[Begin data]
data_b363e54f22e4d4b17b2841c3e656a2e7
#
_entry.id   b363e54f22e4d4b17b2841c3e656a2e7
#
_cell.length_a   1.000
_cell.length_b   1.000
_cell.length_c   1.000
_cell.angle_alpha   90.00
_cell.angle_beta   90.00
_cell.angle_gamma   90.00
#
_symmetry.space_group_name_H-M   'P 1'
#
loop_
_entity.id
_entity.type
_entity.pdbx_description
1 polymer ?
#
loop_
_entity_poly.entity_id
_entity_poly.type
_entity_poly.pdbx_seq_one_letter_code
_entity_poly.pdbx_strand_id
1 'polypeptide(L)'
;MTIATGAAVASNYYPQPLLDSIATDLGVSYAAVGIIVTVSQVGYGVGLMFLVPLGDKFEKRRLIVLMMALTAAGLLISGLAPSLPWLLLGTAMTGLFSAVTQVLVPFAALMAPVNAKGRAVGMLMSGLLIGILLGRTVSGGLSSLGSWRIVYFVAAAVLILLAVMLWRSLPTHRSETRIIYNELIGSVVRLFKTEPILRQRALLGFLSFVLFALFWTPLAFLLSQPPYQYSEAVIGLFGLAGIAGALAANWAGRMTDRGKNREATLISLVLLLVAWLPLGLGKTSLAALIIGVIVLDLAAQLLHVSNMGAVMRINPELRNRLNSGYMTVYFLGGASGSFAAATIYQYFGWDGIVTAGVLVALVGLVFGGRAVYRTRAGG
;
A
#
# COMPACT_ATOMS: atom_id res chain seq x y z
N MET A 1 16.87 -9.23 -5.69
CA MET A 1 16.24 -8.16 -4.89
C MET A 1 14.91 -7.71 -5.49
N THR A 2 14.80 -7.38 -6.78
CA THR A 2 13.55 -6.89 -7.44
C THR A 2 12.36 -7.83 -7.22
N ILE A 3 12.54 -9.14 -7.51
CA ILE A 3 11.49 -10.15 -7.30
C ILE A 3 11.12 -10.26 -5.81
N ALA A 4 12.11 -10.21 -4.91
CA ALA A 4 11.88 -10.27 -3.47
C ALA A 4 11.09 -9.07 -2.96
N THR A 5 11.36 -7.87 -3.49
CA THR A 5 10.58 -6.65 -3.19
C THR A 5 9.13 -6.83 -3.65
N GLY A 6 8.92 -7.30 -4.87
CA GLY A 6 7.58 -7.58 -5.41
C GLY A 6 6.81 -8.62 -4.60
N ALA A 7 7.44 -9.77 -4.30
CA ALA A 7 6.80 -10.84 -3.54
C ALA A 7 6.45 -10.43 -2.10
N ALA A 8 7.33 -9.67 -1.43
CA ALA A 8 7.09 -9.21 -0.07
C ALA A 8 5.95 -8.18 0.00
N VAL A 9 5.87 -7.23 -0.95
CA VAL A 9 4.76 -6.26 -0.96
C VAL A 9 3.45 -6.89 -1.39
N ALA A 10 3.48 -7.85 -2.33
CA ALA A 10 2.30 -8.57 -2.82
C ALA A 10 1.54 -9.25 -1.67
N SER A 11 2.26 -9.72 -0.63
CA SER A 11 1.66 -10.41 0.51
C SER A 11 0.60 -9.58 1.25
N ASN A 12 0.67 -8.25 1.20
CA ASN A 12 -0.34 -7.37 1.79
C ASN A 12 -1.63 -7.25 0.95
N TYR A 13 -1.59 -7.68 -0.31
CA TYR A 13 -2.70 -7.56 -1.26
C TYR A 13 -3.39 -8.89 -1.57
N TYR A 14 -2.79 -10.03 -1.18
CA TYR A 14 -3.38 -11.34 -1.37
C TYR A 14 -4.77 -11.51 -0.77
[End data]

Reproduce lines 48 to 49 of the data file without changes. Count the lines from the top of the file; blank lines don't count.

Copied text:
C GLY A 6 6.81 -8.62 -4.60
N ALA A 7 7.44 -9.77 -4.30